Modernist & Modern classics

The catcher in the rye

“Anyway, I keep picturing all these little kids playing some game in this big field of rye and all. Thousands of little kids, and nobody’s around – nobody big, I mean – except me. And I’m standing on the edge of some crazy cliff. What I have to do, I have to catch everybody if they start to go over the cliff – I mean if they’re running and they don’t look where they’re going I have to come out from somewhere and catch them.”

When kids are getting lost in the rye on the verge of falling, someone needs to take control over the situation. We all get lost from time to time, but the continuous torment Holden is experiencing is based on a more profound and specific type of being lost – losing a whole part of yourself. Or, in other words, growing up. Everyone has a different experience when it comes to growing up. It can be an abrupt change or it can start slowly and some might not even notice it. But Holden is caught somewhere between two realities and he is struggling to hold onto an older self that is slipping through his fingers and that he no longer recognizes. It feels like he is trying to define himself physically in order to find his emotional self, through appearance-related elements, like his hunting hat. He becomes distant from everybody, but when people are seeking loneliness they are usually looking for a way back to themselves. However, Holden is running away from both himself and the rest of the world. He can’t bear seeing this new person that is no longer who he thought he was.

People change, many times during their lives. To an extent, change is based on experience. But in the early years of one’s life, change comes from the inside, from the constantly altered emotions, thoughts and principles. When people get older, their personality can take a whole new shape if something extraordinary happens to them, but for someone like Holden, someone crossing a threshold, the personality is the extraordinary thing happening. Over and over, until it starts taking shape.

While reading the book I felt like diving deeper and deeper into a messy, confused and depressed mind. The only comforting place in the book was the Museum of Natural History. The only safe place, the only one where things were easy, exponents happily lived the same secure life and didn’t need to change anything in their behavior. They could sit still and just be. Change truly is frightening, indeed. Though the scariest part of it is not the modification we go through or the unknown, but the things we leave behind, or the concept of giving up on something important in order to get something new. We aren’t even sure whether such an exchange is worth being made. What if we don’t turn out fine? What if the current personality is actually the best version of ourselves? We may never know. And the transition period is the worst – so many new things are happening around us, that we physically don’t have time to sit down for a moment, take a deep breath and contemplate on what is going on inside. Because on the inside there are even more things happening than our experiences coming from the outer world. So we keep on neglecting that part of us that is being mutilated and brutally morphed into something completely new. We don’t pay attention to it, so when we try coming back, there is no starting point, no reference, nothing. It’s just empty. We become empty. And that is scary.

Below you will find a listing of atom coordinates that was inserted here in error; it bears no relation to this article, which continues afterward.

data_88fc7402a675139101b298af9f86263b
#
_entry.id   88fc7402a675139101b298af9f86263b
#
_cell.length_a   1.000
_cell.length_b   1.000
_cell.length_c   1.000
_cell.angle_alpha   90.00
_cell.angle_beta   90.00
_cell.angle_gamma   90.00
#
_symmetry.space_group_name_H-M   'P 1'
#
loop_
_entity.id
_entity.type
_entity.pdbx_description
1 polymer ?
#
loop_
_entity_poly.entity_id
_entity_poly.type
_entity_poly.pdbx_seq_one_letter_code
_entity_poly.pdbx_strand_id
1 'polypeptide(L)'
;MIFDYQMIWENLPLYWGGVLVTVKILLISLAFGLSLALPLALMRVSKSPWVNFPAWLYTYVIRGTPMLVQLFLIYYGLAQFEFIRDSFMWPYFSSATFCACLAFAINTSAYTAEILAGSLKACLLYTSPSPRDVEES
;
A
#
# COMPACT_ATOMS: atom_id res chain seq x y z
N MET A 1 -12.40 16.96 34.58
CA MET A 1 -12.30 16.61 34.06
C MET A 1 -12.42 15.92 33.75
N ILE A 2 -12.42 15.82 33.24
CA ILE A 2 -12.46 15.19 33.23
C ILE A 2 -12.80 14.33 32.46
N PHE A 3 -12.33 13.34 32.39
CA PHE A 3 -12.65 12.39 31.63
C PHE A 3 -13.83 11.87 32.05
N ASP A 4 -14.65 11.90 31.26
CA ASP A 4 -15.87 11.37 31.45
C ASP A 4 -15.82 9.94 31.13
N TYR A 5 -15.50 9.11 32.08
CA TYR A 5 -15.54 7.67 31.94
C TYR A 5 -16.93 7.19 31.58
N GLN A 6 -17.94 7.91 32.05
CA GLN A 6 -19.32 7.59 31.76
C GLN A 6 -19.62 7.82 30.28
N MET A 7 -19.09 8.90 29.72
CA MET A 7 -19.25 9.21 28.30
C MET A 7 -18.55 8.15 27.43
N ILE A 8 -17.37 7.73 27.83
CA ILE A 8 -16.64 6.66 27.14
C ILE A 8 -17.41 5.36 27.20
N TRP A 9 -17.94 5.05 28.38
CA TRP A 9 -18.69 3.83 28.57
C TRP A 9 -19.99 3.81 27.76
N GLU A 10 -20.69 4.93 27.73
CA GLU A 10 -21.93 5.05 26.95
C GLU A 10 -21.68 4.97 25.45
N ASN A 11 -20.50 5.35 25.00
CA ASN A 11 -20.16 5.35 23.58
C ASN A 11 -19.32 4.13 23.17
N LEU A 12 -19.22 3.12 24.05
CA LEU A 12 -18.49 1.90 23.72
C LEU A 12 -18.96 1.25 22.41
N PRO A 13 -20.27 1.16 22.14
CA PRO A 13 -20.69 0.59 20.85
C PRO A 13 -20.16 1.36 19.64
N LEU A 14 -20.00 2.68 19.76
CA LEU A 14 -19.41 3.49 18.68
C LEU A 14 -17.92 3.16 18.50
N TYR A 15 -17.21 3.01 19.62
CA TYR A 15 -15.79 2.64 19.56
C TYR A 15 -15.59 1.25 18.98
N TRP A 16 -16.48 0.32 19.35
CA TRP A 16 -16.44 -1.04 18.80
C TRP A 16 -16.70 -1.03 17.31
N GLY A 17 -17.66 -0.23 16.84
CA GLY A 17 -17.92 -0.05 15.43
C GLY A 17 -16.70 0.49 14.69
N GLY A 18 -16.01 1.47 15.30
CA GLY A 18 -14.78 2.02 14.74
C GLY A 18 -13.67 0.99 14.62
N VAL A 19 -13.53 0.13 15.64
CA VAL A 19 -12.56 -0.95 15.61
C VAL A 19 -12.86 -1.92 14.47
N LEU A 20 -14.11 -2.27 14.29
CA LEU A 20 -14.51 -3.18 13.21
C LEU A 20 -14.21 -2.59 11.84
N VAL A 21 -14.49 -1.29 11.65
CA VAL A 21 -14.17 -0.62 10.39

Sometimes, this emptiness sticks around for a very long time. Why? Well, it’s our fault once more. We keep avoiding it, avoiding our true, inner selves because we are scared there might be nothing left inside. But there is always something. It’s just really hard to find it from time to time. I don’t think we should catch the kids who are running in the rye. Maybe it’s ok to let them go, as long as we hold on to the rye and rememorize the chaotic dance they once had. We can watch the external change with our eyes wide open, but it is crucial to stop for a moment and internalize what we are experiencing. To truly feel it and to make something personal and unique out of it. Because if we keep interpreting reality in our own way, we make it ours. And by making it ours, we don’t just leave a mark behind, but we also make us a part of it. We become more real to ourselves, more significant, we know who we are and we don’t lose ourselves in the moment, even when the moment is too big. That is how we simply start being.

2 thoughts on “The catcher in the rye”

  1. A thoughtful, engaging discussion. I wonder if JD Salinger ever found out who he was. Do any of us, really?
    I thought I knew who I was until I found distance trekking and in Spain I discovered new things around every corner. At 60 years old! I came home and wrote about my journey in Camino Sunrise. Never thought I would be a book author.
    Strangely, comments from even young readers say my story helped them in their journey.
    As Holden knew, life is full of new turns.

    Liked by 1 person

    1. I don’t think we can really know for sure who we are. There are too many possibilities and it’s all relative, so we should always be something in the end 🙂
      But your journey sounds like an incredible discovery and I can imagine it gave you an entirely different perspective on your life. Maybe that’s actually a process of changing, and we don’t find out who we are, but instead we see a slightly new person

      Liked by 1 person

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